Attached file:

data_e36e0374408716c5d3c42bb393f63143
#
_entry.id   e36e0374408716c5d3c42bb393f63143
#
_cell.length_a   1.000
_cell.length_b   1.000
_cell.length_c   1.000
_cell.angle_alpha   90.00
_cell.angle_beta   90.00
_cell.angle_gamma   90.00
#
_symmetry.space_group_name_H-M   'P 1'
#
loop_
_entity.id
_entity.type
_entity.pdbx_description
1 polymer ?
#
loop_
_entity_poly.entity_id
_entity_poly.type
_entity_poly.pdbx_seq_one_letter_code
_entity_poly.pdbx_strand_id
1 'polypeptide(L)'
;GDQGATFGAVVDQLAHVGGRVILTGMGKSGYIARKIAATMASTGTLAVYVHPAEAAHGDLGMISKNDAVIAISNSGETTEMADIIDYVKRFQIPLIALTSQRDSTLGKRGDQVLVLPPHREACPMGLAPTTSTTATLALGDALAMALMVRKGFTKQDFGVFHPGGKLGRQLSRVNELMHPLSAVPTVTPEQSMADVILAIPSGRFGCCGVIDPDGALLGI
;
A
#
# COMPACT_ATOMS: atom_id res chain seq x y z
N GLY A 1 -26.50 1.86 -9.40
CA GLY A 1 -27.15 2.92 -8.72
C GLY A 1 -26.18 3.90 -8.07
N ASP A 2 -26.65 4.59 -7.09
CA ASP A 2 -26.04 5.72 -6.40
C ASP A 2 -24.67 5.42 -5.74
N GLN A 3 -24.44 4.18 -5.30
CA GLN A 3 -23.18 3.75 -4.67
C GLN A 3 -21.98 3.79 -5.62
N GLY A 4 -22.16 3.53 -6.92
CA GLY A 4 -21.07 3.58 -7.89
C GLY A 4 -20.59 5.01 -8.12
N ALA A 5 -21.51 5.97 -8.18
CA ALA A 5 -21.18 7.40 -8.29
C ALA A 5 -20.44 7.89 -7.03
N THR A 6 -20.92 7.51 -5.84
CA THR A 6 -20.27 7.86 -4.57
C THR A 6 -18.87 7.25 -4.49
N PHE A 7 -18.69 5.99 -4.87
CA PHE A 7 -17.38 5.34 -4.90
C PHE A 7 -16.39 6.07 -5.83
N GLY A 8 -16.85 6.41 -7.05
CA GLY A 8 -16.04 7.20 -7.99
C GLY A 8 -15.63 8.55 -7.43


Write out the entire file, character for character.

data_e36e0374408716c5d3c42bb393f63143
#
_entry.id   e36e0374408716c5d3c42bb393f63143
#
_cell.length_a   1.000
_cell.length_b   1.000
_cell.length_c   1.000
_cell.angle_alpha   90.00
_cell.angle_beta   90.00
_cell.angle_gamma   90.00
#
_symmetry.space_group_name_H-M   'P 1'
#
loop_
_entity.id
_entity.type
_entity.pdbx_description
1 polymer ?
#
loop_
_entity_poly.entity_id
_entity_poly.type
_entity_poly.pdbx_seq_one_letter_code
_entity_poly.pdbx_strand_id
1 'polypeptide(L)'
;GDQGATFGAVVDQLAHVGGRVILTGMGKSGYIARKIAATMASTGTLAVYVHPAEAAHGDLGMISKNDAVIAISNSGETTEMADIIDYVKRFQIPLIALTSQRDSTLGKRGDQVLVLPPHREACPMGLAPTTSTTATLALGDALAMALMVRKGFTKQDFGVFHPGGKLGRQLSRVNELMHPLSAVPTVTPEQSMADVILAIPSGRFGCCGVIDPDGALLGI
;
A
#
# COMPACT_ATOMS: atom_id res chain seq x y z
N GLY A 1 -26.50 1.86 -9.40
CA GLY A 1 -27.15 2.92 -8.72
C GLY A 1 -26.18 3.90 -8.07
N ASP A 2 -26.65 4.59 -7.09
CA ASP A 2 -26.04 5.72 -6.40
C ASP A 2 -24.67 5.42 -5.74
N GLN A 3 -24.44 4.18 -5.30
CA GLN A 3 -23.18 3.75 -4.67
C GLN A 3 -21.98 3.79 -5.62
N GLY A 4 -22.16 3.53 -6.92
CA GLY A 4 -21.07 3.58 -7.89
C GLY A 4 -20.59 5.01 -8.12
N ALA A 5 -21.51 5.97 -8.18
CA ALA A 5 -21.18 7.40 -8.29
C ALA A 5 -20.44 7.89 -7.03
N THR A 6 -20.92 7.51 -5.84
CA THR A 6 -20.27 7.86 -4.57
C THR A 6 -18.87 7.25 -4.49
N PHE A 7 -18.69 5.99 -4.87
CA PHE A 7 -17.38 5.34 -4.90
C PHE A 7 -16.39 6.07 -5.83
N GLY A 8 -16.85 6.41 -7.05
CA GLY A 8 -16.04 7.20 -7.99
C GLY A 8 -15.63 8.55 -7.43